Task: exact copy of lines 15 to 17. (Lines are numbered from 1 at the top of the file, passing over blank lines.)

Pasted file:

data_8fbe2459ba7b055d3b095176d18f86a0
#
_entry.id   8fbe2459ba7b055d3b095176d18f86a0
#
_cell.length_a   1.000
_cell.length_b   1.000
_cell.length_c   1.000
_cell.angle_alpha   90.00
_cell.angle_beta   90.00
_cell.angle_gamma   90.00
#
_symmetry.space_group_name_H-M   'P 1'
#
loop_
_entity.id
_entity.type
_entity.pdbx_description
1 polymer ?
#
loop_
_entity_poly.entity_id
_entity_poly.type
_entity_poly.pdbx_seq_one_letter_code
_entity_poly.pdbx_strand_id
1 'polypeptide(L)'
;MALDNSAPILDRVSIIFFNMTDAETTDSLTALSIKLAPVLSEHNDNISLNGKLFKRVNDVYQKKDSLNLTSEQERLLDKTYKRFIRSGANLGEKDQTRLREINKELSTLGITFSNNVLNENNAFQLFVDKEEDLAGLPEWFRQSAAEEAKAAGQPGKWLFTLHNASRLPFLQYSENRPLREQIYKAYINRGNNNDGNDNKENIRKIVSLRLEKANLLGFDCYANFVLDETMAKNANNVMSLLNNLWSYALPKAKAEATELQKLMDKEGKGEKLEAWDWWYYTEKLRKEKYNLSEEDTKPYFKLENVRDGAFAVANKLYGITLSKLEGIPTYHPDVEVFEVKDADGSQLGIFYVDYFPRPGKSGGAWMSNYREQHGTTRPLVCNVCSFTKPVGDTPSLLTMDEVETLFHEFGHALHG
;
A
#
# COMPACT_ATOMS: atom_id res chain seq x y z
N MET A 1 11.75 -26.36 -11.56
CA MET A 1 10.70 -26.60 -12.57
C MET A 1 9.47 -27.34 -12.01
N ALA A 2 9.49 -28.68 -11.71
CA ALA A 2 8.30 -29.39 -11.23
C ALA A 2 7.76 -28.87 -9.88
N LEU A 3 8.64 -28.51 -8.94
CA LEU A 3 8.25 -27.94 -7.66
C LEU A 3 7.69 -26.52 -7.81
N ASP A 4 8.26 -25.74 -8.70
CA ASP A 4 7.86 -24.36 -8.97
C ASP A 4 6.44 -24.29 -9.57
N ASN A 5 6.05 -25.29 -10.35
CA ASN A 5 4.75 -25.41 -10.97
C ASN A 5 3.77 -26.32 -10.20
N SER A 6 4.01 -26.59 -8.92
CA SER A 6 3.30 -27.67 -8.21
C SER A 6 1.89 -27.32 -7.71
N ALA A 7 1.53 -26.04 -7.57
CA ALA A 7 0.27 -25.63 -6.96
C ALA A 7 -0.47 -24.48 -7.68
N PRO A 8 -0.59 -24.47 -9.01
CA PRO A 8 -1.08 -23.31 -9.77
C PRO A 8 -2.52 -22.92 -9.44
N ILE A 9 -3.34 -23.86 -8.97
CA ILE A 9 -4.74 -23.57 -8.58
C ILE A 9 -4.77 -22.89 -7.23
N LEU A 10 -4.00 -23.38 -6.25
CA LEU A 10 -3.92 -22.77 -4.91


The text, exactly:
_entity.id
_entity.type
_entity.pdbx_description